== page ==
By this we know that we abide in him and he in us, because he has given us of his Spirit. And we have seen and do testify that the Father has sent his Son as the Saviour of the world. God abides in those who confess that Jesus is the Son of God, and they abide in God. So we have known and believe the love that God has for us.

God is love, and those who abide in love abide in God, and God abides in them. Love has been perfected among us in this: that we may have boldness on the day of judgement, because as he is, so are we in this world. There is no fear in love, but perfect love casts out fear; for fear has to do with punishment, and whoever fears has not reached perfection in love. We love because he first loved us. Those who say, ‘I love God’, and hate their brothers or sisters, are liars; for those who do not love a brother or sister whom they have seen, cannot love God whom they have not seen. The commandment we have from him is this: those who love God must love their brothers and sisters also.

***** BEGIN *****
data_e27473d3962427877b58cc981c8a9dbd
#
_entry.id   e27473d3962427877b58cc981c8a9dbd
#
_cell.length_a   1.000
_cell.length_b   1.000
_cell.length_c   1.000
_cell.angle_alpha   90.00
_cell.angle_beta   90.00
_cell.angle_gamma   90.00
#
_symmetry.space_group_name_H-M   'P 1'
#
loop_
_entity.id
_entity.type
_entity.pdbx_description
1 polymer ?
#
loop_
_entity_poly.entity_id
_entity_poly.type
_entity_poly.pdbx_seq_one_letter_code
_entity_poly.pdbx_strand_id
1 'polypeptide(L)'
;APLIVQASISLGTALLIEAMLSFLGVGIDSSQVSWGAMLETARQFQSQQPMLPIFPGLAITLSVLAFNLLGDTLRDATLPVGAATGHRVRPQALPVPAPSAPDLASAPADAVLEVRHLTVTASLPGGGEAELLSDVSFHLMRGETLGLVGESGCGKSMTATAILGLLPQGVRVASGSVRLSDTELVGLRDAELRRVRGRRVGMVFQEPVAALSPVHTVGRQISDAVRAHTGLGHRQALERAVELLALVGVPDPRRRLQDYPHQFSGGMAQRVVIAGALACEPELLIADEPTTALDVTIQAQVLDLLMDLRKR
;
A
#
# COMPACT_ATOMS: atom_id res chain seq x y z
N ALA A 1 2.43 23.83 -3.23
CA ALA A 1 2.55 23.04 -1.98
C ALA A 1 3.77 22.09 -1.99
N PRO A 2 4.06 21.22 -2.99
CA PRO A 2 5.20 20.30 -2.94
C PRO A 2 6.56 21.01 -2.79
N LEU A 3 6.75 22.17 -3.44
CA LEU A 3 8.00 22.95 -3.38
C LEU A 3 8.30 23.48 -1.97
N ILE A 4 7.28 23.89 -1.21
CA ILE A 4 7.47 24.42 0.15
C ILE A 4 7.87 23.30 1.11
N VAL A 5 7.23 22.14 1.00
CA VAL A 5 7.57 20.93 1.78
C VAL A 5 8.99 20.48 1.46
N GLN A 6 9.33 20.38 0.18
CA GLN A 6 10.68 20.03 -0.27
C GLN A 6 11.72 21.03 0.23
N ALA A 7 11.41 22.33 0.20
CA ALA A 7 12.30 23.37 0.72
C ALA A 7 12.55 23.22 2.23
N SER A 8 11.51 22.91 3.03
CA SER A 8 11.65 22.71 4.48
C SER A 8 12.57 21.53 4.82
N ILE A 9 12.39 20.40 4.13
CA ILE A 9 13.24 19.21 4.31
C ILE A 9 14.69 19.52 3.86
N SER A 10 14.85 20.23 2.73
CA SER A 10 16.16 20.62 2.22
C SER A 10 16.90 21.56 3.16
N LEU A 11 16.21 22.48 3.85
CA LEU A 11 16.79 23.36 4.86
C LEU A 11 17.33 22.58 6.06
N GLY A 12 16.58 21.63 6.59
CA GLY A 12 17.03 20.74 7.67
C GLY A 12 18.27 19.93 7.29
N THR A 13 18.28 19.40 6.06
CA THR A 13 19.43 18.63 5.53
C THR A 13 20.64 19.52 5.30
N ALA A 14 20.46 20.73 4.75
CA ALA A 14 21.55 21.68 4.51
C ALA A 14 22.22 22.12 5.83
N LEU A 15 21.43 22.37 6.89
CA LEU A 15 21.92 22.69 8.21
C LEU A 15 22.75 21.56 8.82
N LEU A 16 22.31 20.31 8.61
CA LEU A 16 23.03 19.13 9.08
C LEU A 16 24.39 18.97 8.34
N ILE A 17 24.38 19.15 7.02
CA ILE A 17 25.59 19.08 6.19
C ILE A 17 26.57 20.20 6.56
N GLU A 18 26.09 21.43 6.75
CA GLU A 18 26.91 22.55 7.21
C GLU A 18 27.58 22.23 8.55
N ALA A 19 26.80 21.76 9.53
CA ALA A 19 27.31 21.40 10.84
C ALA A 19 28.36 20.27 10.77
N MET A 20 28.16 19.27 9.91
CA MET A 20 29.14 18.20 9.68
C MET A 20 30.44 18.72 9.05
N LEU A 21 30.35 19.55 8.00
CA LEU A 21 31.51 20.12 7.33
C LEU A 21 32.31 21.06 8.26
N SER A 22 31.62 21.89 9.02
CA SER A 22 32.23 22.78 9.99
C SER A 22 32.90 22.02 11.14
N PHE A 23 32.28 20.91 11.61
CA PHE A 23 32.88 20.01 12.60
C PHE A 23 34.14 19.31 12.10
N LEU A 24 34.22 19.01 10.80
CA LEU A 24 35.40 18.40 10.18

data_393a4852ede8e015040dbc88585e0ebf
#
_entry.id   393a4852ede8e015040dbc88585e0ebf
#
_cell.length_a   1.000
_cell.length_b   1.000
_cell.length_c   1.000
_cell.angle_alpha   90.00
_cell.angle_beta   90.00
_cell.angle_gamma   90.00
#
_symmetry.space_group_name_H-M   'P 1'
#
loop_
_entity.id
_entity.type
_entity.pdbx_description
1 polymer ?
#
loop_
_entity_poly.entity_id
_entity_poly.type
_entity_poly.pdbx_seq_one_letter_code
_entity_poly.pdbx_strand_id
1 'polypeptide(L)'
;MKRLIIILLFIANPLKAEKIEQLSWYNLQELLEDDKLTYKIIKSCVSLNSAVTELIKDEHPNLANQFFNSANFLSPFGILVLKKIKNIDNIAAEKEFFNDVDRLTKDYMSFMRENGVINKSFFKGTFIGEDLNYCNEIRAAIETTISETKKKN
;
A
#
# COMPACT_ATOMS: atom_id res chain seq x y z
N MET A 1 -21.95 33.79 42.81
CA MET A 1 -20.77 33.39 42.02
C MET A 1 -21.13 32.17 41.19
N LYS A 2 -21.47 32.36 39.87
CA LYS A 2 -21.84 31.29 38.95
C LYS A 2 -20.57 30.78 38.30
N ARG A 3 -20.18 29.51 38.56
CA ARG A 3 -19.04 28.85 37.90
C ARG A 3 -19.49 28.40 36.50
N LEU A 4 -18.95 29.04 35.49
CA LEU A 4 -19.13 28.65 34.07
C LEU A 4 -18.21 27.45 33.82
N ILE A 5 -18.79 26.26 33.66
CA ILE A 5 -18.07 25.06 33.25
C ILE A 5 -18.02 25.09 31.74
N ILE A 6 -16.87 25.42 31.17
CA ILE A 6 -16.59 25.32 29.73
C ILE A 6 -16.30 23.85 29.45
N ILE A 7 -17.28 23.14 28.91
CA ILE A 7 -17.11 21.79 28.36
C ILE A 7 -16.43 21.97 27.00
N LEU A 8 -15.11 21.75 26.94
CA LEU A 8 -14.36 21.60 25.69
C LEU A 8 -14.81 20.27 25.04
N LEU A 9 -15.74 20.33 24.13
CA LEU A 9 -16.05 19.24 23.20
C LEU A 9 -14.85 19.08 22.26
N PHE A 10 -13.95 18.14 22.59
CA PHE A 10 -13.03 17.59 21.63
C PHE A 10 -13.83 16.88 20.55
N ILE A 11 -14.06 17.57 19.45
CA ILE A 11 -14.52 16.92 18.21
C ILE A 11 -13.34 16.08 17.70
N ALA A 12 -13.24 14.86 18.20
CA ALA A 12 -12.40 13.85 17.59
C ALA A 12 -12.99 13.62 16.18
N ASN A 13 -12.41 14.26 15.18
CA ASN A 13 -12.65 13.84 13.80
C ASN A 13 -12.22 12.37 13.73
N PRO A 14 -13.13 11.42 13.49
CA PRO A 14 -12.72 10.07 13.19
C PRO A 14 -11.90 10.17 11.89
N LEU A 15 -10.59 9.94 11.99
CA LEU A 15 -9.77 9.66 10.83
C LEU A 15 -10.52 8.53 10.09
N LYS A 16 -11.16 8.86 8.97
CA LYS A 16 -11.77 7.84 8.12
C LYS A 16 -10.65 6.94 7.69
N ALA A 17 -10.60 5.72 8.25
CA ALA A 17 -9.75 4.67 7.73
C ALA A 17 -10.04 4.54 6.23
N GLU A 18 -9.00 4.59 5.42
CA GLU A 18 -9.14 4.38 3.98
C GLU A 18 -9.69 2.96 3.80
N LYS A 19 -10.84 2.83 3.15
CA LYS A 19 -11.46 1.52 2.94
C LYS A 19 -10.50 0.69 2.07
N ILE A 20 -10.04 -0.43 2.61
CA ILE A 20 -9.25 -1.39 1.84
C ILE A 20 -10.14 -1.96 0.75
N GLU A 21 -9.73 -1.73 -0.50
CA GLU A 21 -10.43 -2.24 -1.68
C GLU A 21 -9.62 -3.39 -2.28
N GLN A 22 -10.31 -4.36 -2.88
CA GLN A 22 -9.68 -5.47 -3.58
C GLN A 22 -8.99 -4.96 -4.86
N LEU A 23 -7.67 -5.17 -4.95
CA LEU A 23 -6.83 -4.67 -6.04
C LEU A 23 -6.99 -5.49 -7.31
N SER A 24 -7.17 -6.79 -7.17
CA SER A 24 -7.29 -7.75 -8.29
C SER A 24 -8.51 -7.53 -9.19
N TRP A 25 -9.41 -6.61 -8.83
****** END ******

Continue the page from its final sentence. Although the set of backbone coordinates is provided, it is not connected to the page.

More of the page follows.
My starting point for everything these days is that God is love. What that means, what does that have to do with me, and how does that affect the ways that I interact with others seems to be the most important questions with which I should find myself concerned. Love in opposition to fear and love in action that responds in care to the needs of others seems to be the heart of the biblical witness. I may need to say more about the nature of this love elsewhere in this project.

The next passage that I would add as foundational to my theology is Ephesians 2:8-10